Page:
New Hampshire’s sports betting revenue fell sharply in February after setting records in January. The state’s plummet in gross gaming revenue (GGR) for the month followed a trend around the nation.
February was particularly rough for the state’s lone mobile option, the DraftKings Sportsbook. After taking in a record $7.1 million in January, mobile sports betting revenue in February was just $14,595.
There was better news for the state’s coffers in retail revenue, which exceeded $1 million for just the fifth time since launching in August 2020, at $1,004,503.
But the total GGR of $1,019,097 for New Hampshire in February was the lowest for the state since June 2020, before retail sports betting was an option (the state launched with mobile-first). February’s figure was down 87.3% from January ($8,029,427) and a 43.0% drop from February 2021 ($1,787,930).
New Hampshire is a one-operator state, as DraftKings is the sole provider. In exchange for exclusive access in the state, DraftKings agreed to a 51% tax rate for online sports betting and 50% on retail wagers.
Sports Betting Handle Also Down
The handle was also down in February but that’s typical in a month with only one meaningful football game offered. February saw New Hampshire take in $70.9 million in sports wagers, down 28.8% from the record $99.5 million in January. Mobile wagering was down by almost the same amount, with a 27.6% drop from January’s $81.6 million to February’s $59.1 million.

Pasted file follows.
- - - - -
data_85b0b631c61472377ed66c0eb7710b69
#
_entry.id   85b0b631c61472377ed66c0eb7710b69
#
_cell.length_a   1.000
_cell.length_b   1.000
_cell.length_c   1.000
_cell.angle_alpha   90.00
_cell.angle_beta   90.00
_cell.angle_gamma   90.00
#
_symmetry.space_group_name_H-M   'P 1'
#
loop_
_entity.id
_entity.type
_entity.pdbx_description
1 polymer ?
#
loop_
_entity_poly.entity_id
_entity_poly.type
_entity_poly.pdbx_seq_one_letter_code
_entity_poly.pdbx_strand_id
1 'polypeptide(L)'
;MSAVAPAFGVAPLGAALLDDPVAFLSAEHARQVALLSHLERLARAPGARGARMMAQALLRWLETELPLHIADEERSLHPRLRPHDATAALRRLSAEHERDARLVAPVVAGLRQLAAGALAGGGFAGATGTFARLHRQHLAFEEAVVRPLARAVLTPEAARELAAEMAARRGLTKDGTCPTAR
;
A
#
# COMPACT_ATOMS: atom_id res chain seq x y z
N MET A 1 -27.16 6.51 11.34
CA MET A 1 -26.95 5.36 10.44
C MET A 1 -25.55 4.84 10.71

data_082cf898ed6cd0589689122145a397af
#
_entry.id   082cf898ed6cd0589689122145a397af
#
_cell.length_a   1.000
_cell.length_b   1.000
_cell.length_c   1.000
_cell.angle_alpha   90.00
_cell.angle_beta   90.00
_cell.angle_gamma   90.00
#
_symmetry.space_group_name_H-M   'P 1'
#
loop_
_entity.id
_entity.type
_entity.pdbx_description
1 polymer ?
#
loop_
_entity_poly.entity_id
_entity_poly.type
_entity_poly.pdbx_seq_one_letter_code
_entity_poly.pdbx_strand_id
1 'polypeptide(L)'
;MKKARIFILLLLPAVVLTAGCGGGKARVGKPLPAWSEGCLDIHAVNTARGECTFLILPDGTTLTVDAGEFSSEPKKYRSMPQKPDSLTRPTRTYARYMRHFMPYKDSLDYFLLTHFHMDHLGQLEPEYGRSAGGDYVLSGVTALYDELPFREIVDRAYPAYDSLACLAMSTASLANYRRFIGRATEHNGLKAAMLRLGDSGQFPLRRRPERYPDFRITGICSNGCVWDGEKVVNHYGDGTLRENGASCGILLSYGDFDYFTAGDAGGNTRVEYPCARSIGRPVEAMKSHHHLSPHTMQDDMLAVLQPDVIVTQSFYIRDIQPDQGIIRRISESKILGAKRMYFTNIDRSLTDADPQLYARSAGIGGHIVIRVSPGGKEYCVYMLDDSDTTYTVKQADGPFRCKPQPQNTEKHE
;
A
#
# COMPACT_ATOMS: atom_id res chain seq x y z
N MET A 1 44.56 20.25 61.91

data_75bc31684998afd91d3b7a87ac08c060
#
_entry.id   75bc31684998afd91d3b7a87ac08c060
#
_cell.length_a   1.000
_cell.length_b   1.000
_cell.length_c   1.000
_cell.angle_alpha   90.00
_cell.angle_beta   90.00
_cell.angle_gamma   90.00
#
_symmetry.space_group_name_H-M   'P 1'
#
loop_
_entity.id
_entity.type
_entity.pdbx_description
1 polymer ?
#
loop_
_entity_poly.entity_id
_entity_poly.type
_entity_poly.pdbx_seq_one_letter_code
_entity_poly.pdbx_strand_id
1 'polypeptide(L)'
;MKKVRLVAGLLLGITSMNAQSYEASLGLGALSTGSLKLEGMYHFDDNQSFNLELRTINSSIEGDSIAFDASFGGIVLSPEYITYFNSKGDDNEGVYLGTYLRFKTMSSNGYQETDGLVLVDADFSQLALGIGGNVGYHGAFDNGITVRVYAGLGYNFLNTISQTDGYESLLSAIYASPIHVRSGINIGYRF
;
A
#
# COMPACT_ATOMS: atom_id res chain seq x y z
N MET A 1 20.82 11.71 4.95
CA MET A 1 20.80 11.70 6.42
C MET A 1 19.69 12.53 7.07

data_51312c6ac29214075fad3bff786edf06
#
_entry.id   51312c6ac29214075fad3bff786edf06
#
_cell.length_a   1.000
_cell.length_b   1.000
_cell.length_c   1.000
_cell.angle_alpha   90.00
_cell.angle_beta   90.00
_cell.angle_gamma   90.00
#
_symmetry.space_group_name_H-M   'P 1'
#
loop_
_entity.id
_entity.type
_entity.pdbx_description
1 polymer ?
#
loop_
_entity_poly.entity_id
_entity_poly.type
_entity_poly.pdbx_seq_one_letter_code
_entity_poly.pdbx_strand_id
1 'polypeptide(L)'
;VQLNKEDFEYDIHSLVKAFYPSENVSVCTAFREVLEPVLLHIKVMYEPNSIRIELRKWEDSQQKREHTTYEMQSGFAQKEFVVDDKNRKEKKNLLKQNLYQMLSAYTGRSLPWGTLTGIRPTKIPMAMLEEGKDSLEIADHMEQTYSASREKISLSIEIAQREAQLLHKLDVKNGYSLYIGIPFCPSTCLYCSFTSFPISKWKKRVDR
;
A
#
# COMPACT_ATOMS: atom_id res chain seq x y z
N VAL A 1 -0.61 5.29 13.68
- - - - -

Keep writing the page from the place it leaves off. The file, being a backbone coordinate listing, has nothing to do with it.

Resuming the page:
The year-over-year comparison was better, as February’s handle was 39% higher than February 2021 ($51 million) and the mobile handle was 37.5% higher than the $43 million from 12 months earlier.
The state revenue share was $458,353 for February, down 88.2% from January ($3,875,782) and a 40.4% decline from February 2021 ($769,387).
February Revenue Decline A National Trend
New Hampshire was hardly alone in experiencing a steep revenue decline in February.
Both Pennsylvania and Michigan, two of the biggest states, reported negative revenue last month. New Jersey’s revenue was $30.87 million, about half of what it was in January and the state’s lowest figure since July 2020 ($29.5 million). Other states taking in less than half of the sports betting revenue than they had collected in January included Indiana, Mississippi, West Virginia, Connecticut and Maryland.
Michigan & Pennsylvania Negative Sports Betting Revenue
Jim Tomlin has more than 30 years of experience in sports journalism as an editor and writer and now lends his sports and gambling expertise to US Betting Report among other websites. He has covered pro and college sports from football, baseball, basketball, soccer, golf, motorsports and more for publications such as the Tampa Bay Times, SaturdayDownSouth.com, SaturdayTradition.com and FanRag Sports.